Today, skin grafts may seem commonplace, they are used on burns, skin infections, bedsores, anything where skin is needed to cover a damaged area. However, it hasn’t always been this way.
Sushrutha practices surgical procedure on fruit. From Internet Scientific Publications.
The first recorded skin grafts were performed in 600 BC by Sushrutha, an Indian surgeon. Sushrutha was performing skin grafts, diagnosing heatstroke, classifying types of fractures, and diagnosing mental illness long before Hippocrates. Sushrutha pioneered the skin graft. He would take skin from the forehead and reattach it to the nose to create a covering for those who had been deformed. The skin flap had to remain attached to the forehead until blood flow from to nose was fully functional. The downfall of Sushrutha’s method was that it left scaring of the forehead on those who’d had the procedure.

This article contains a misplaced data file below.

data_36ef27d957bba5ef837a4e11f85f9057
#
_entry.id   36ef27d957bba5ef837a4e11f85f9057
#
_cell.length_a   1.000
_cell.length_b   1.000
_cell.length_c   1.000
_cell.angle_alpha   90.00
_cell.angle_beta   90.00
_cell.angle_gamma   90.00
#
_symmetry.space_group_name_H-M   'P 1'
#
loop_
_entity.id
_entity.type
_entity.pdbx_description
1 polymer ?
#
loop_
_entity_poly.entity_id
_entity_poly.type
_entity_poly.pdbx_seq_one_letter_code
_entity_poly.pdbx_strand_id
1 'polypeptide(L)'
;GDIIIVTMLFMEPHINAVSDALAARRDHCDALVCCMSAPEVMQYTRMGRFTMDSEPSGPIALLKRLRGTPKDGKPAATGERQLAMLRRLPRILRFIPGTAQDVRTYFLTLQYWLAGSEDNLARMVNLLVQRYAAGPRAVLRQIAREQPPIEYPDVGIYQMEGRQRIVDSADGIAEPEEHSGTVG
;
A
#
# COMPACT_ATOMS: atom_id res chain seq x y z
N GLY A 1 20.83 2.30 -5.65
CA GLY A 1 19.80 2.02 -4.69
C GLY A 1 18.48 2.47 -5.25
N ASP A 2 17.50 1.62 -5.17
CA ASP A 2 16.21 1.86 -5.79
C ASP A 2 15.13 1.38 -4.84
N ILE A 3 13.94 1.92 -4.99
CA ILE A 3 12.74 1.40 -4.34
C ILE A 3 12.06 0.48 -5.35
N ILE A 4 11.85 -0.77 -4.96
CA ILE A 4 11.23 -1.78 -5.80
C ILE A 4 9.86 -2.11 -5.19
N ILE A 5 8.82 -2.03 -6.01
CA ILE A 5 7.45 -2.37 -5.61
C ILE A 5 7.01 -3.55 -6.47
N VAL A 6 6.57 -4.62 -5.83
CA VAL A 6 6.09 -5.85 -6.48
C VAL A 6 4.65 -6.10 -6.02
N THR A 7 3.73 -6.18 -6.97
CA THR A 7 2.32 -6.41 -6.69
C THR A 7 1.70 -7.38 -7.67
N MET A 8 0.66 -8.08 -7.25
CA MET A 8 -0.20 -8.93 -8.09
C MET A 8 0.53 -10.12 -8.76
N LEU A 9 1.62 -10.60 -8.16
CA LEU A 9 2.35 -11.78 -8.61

A man’s nose is reconstructed using the Italian Method method. Image from the Chirurgeon’s Apprentice.
In 1442 syphilis raged across Italy leaving many noseless and in search of new techniques to recreate the noses they had lost. An Italian scientist, Brancas, developed a new technique to cover the nose of those afflicted with the then untreatable disease. He would take a strip of skin from the forearm and attach it to the base of the nose on the afflicted. The skin would remain attached for many weeks until blood could flow from the face to the new nose. The method went largely unnoticed until surgeon Gaspare Tagliacozzi claimed the method as his own and the “Italian Method” became incredibly popular. After Tagliacozzi died, the method waned in popularity and Sushrutha’s method became the preferred method once again.
By 1939 skin grafts were common place, however there were more developments to come. In 1944, Jerome Webster an medical doctor in New York discovered that skin can be stored in refrigerators, prompting the US Military to start “skin banks,” filled with frozen flesh.